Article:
The Determinants of the Variability of Stock Market Prices
The most familiar interpretation for the large and unpredictable swings that characterize common stock price indices is that price changes represent the efficient discounting of "new information" It is remarkable given the popularity of this interpretation that it has never been established what this information is about. Recent work by Shiller, and Stephen LeRoy and Richard Porter, has shown evidence that the variability of stock price indices cannot be accounted for by information regarding future dividends since dividends just do not seem to vary enough to justify the price movement. These studies assume a constant discount factor. In this paper, we consider whether the variability of stock prices can be attributed to information regarding discount factors (i.e., real interest rates), which are in turn related to current and future levels of economic activity. The appropriate discount factor to be applied to dividends which are received k years from today is the marginal rate of substitution between consumption today and consumption k periods from today, We use historical data on per capita consumption from 1890-1979 to estimate the realized value of these marginal rates of substitution. Theoretically, as LeRoy and C. J. La Civita have also noted independently of us, consumption variability may induce stock price variability whose magnitude depends on the degree of risk aversion.
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Volume (Year): 71 (1981)
Issue (Month): 2 (May)
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References listed on IDEAS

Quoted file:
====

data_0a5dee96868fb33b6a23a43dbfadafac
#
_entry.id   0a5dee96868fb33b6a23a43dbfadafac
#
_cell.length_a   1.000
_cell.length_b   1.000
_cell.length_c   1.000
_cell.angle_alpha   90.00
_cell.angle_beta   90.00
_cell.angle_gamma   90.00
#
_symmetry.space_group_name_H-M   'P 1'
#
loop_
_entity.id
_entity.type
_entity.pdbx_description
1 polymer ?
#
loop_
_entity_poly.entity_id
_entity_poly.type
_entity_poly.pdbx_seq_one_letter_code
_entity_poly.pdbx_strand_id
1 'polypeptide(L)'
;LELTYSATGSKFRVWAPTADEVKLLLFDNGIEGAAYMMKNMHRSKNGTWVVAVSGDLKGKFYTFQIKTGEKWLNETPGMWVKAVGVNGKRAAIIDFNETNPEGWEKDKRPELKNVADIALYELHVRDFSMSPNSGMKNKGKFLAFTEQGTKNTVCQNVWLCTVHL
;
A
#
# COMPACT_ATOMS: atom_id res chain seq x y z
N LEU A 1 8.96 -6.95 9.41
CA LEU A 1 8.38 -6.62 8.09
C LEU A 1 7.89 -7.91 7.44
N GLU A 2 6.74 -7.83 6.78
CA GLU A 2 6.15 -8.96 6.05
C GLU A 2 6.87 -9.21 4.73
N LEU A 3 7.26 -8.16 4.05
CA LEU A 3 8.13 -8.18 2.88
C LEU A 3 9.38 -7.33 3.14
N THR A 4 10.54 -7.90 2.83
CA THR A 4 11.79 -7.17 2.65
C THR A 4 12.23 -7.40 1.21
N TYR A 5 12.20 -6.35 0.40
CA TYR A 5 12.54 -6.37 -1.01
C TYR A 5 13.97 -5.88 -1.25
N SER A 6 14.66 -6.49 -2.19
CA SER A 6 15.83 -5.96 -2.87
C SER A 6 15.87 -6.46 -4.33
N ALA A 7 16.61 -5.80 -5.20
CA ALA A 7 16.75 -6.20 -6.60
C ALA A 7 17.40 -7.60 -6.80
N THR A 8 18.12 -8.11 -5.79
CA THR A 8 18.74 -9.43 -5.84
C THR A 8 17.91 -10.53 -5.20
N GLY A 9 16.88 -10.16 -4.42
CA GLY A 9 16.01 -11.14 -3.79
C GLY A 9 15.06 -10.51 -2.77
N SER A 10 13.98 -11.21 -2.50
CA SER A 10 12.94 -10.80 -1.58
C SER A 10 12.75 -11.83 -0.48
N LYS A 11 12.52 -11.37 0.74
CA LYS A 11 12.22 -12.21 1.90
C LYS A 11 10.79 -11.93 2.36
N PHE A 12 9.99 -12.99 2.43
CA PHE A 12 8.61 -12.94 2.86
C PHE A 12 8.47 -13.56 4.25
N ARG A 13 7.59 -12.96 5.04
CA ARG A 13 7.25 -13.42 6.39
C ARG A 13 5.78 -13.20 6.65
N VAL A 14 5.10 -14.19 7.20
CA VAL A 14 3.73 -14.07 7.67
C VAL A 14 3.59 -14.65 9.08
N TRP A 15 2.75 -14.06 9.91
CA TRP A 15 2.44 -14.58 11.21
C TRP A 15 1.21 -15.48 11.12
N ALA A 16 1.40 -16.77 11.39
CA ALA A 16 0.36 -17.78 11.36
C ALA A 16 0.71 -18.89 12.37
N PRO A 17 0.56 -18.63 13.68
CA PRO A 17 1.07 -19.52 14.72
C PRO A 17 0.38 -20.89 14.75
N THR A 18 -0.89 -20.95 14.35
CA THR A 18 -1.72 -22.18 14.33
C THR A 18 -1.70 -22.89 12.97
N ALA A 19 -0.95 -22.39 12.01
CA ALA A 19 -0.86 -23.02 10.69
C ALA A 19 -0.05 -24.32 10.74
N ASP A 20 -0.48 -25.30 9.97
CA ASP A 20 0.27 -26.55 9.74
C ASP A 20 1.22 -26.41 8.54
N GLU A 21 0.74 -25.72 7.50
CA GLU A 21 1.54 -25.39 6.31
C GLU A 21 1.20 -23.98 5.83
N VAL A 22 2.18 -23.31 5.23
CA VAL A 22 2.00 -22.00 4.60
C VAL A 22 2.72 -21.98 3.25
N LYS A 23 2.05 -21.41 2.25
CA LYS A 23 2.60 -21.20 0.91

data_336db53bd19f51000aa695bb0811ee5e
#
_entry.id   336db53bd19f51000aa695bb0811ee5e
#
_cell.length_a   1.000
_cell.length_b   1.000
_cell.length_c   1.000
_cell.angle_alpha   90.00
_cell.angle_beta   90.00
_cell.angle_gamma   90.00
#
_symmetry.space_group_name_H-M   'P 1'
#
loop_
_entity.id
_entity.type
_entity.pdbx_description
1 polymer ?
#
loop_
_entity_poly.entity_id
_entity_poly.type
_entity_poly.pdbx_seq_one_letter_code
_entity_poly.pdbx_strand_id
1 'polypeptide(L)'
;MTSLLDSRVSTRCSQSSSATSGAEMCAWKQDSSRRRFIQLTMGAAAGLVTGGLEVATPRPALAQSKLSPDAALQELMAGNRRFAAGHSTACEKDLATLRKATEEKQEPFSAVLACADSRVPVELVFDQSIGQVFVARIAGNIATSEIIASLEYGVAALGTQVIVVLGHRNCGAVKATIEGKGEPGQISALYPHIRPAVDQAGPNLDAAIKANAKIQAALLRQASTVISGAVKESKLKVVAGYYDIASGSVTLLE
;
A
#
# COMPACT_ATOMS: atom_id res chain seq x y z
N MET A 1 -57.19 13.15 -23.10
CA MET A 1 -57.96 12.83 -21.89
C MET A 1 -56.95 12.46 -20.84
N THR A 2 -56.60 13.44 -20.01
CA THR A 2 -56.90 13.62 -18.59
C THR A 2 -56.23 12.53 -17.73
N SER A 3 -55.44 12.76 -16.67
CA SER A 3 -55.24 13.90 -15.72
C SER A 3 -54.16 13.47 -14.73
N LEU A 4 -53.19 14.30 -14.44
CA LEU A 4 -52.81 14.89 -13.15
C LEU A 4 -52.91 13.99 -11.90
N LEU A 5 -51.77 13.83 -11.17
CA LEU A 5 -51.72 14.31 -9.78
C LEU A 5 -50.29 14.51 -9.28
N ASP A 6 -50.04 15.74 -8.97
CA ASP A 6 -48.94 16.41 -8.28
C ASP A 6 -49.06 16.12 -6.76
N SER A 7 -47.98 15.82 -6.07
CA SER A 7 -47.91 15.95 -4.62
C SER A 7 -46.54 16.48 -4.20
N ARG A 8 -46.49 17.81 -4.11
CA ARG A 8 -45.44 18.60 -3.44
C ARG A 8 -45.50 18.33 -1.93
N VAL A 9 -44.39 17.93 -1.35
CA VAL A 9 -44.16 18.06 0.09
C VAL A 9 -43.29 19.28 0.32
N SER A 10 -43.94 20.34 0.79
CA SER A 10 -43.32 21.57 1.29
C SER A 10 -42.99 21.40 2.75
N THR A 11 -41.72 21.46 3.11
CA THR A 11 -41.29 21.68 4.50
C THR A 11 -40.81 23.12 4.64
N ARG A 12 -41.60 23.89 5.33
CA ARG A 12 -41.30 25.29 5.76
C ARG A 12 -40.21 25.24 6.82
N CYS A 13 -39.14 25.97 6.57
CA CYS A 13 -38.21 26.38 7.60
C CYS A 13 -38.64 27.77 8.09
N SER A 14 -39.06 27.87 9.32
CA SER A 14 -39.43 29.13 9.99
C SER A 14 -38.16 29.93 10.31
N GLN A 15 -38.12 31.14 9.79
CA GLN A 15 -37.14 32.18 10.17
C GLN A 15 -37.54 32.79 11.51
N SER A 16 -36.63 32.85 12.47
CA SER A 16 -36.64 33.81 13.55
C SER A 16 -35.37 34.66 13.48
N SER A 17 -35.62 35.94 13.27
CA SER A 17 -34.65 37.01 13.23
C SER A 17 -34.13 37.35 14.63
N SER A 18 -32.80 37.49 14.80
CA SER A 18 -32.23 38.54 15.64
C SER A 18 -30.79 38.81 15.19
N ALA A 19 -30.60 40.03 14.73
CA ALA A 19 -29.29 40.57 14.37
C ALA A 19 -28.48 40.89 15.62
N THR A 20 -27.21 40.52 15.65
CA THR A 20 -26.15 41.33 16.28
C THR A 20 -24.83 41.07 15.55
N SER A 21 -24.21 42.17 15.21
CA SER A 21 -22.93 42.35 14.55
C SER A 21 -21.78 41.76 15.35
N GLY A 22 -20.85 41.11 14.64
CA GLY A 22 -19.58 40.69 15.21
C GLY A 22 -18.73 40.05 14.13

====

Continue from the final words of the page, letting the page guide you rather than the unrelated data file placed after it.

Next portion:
Please report citation or reference errors to , or , if you are the registered author of the cited work, log in to your RePEc Author Service profile, click on "citations" and make appropriate adjustments.:
- Fama, Eugene F, 1975. "Short-Term Interest Rates as Predictors of Inflation," American Economic Review, American Economic Association, vol. 65(3), pages 269-282, June.
- Breeden, Douglas T., 1979. "An intertemporal asset pricing model with stochastic consumption and investment opportunities," Journal of Financial Economics, Elsevier, vol. 7(3), pages 265-296, September.
- LeRoy, Stephen F & Porter, Richard D, 1981. "The Present-Value Relation: Tests Based on Implied Variance Bounds," Econometrica, Econometric Society, vol. 49(3), pages 555-574, May.
- Friend, Irwin & Blume, Marshall E, 1975. "The Demand for Risky Assets," American Economic Review, American Economic Association, vol. 65(5), pages 900-922, December.
- Hall, Robert E, 1978. "Stochastic Implications of the Life Cycle-Permanent Income Hypothesis: Theory and Evidence," Journal of Political Economy, University of Chicago Press, vol. 86(6), pages 971-987, December.
- Robert J. Shiller, 1980.
"Do Stock Prices Move Too Much to be Justified by Subsequent Changes in Dividends?,"
NBER Working Papers
0456, National Bureau of Economic Research, Inc.
- Shiller, Robert J, 1981. "Do Stock Prices Move Too Much to be Justified by Subsequent Changes in Dividends?," American Economic Review, American Economic Association, vol. 71(3), pages 421-436, June.
- Lucas, Robert E, Jr, 1978. "Asset Prices in an Exchange Economy," Econometrica, Econometric Society, vol. 46(6), pages 1429-1445, November.
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